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Inequality in the United States

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Inequality in the United States In today’s American home life, the pressure of living the American dream has strained society. According to the article The Dangerous Consequences of Growing Inequality, the authors state that “a powerful consequence of growing inequality is an erosion in the amount of free time that families have.” (Collins and Yeskel 155) Though advancements have been made in the work environment, many are working harder to earn the same wages to try to keep up with the changing economy. While unemployment and debt are increasing, there has been a decline in health insurance, retirement security, and ability to earn a proper education. The United States’ gap of inequality is continuously increasing with the changing economy. Presently, many Americans are faces stresses that they did not in the past. The cost of living has risen, yet many cannot afford to maintain a comfortable lifestyle with the wages that they are receiving. The article Dangerous Consequences of Growing Inequality states, “Families continue to make up for falling wages in order to maintain a certain standard of living is by going deeper into debt.” (156) Because debt continues to grow, people are not able to save for their families. The use of credit cards has fueled this problem because people are allowed to borrow money constantly, but do not have the means to pay it back. The income of the average family should increase as the standard of living increases in order to lessen inequality among the classes in today society. Because the standard of living has increased, society has had a harder time accessing certain things in life. First, the cost of health care has increased, but wages have only gone up a fraction compared to that cost. According to the article, “The United States is the only industrialized nation that views health care as a privilege, not a basic human right.” (Collins and Yeskel 156) This is unfortunate because many who cannot afford health care, cannot even afford to pay their own medical bills so some chose to not seek medical attention even though it could be life threatening. Also, the affordability of education has diminished rapidly. According to the article, “Student debt has dramatically increased from an average of $8,200 per student in 1991 to $18,900 in 2003.” (Collins and Yeskel 157) The ability to receive loans in easy, but the interest does not help students with the debt issues they face. Luxuries that would help quality of life have now been set to a higher standard that many cannot reach. Wealth is a combination of everything owned by a person minus liabilities, yet the amount of wealth per family has changed drastically. Because many are in debt, their wealth or net worth is not very high which determines their “social class.” Though the wealth of our nation may be increasing, the article It's the Inequality, Stupid talks about the fact that it is only about 20% of people receiving about 85% of the nation’s wealth while 80% of people are receiving 15% (Gilson and Perot 2011). These numbers would surprise many Americans because many do not think of the difference as being so much, but it is. According to Is the US Becoming a Third World Country?, the article states, “if a country becomes wealthier because rich people are getting richer while everyone else treads water, that country is no better off than it was before.” (Chachy 2009) The United States needs to adjust the division of wealth in order to mend the extreme differences in social inequality. Social inequality has become a great issue in the United States because of the changing in the economy. The distribution of wealth needs to be reevaluated so that everyone can receive a nice piece of the pie. Not everyone is able to go from “rages to riches” like Bill Gates or Steve Jobs. To be successful in any way people have to put themselves into debt whether it is to further their education or open their own business. We are trained to fantasize about climbing up the class spectrum to be successful.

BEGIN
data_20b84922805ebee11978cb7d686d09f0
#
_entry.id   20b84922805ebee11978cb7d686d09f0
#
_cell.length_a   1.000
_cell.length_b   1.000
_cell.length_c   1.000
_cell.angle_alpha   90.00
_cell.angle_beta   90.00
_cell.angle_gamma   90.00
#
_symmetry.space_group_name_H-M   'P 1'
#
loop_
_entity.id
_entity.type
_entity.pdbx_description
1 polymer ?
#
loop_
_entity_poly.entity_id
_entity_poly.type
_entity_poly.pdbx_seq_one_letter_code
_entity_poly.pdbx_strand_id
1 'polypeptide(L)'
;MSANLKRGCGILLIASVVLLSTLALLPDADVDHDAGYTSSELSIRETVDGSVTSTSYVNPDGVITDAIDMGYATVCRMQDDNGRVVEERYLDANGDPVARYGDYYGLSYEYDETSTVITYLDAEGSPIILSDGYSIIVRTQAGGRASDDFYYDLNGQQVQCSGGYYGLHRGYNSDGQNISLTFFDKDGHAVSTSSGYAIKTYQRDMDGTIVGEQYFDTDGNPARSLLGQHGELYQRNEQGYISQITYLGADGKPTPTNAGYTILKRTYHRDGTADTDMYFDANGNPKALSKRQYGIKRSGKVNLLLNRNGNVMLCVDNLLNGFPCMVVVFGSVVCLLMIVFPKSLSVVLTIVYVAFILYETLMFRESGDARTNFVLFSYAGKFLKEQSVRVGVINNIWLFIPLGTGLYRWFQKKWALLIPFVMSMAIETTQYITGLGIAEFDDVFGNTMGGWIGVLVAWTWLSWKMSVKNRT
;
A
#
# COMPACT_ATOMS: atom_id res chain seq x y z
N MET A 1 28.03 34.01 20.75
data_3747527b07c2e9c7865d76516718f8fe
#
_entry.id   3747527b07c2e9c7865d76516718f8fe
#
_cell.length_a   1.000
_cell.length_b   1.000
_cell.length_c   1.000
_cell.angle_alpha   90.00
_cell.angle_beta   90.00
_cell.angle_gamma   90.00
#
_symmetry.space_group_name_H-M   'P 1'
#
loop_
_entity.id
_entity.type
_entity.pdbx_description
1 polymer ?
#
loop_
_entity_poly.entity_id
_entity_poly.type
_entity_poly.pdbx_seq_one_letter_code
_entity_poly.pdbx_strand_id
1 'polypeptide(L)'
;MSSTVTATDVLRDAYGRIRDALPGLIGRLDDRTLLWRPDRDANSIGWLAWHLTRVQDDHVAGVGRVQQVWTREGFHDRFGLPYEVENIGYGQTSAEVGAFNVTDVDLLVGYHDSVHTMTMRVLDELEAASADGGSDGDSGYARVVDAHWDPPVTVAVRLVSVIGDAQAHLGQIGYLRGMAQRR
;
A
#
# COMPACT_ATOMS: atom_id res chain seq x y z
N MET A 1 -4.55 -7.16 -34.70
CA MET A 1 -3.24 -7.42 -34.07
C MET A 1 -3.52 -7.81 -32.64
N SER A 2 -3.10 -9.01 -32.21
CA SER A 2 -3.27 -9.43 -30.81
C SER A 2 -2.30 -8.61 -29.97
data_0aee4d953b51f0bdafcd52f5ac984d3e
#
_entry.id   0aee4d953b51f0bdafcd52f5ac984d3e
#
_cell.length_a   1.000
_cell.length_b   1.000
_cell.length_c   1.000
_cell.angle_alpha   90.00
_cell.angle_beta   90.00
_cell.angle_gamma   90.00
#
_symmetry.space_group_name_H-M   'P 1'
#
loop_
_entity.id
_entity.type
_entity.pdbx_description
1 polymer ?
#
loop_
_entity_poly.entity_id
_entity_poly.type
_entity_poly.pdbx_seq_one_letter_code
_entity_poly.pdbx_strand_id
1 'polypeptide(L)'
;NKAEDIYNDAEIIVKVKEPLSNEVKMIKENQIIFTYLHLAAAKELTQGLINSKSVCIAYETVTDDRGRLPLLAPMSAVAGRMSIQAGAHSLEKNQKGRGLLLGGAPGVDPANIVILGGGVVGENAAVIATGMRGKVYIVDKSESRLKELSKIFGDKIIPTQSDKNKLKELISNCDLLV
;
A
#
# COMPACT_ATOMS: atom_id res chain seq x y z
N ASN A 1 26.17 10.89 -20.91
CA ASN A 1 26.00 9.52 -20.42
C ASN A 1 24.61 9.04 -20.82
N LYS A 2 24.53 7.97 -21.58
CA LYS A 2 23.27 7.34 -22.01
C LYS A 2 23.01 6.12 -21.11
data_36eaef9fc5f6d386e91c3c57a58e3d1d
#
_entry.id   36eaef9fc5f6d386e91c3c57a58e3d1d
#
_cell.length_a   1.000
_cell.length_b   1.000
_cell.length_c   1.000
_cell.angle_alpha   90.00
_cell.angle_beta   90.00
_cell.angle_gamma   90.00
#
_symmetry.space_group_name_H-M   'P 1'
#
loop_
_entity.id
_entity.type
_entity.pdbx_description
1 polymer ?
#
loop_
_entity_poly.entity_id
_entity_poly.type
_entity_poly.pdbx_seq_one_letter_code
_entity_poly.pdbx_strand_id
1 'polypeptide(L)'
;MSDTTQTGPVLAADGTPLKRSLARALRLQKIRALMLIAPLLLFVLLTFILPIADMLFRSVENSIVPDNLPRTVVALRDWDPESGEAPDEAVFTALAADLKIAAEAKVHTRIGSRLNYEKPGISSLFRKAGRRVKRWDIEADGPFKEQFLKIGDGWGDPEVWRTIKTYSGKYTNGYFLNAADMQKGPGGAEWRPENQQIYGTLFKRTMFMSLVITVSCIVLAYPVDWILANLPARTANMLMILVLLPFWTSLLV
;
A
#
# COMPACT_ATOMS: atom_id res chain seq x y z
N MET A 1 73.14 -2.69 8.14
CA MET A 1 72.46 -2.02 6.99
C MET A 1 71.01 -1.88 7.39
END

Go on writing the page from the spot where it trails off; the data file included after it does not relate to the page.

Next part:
Work Cited
Chachy, . "Is the US Becoming a Third World Country? ." The Map Scroll. 15 APR 2009. Web. 1 Nov. 2011. <http://blackboard.jcu.edu/webapps/portal/frameset.jsp?tab_tab_group_id=_2_1&url=/webapps/blackboard/execute/launcher?type=Course&id=_5654_1&url=>.
Collins, Chuck, and Felice Yeskel. "The Dangerous Consequences of Growing Inequality." Readings for Inequality and Social Justice. 2. (2010): 155-162. Print.
Gilson, Dave, and Carlyne Perot. "It's the Inequality, Stupid." (2011): n. page. Web. 1 Nov. 2011. <http://blackboard.jcu.edu/webapps/portal/frameset.jsp?tab_tab_group_id=_2_1&url=/webapps/blackboard/execute/launcher?type=Course&id=_5654_1&url=>.

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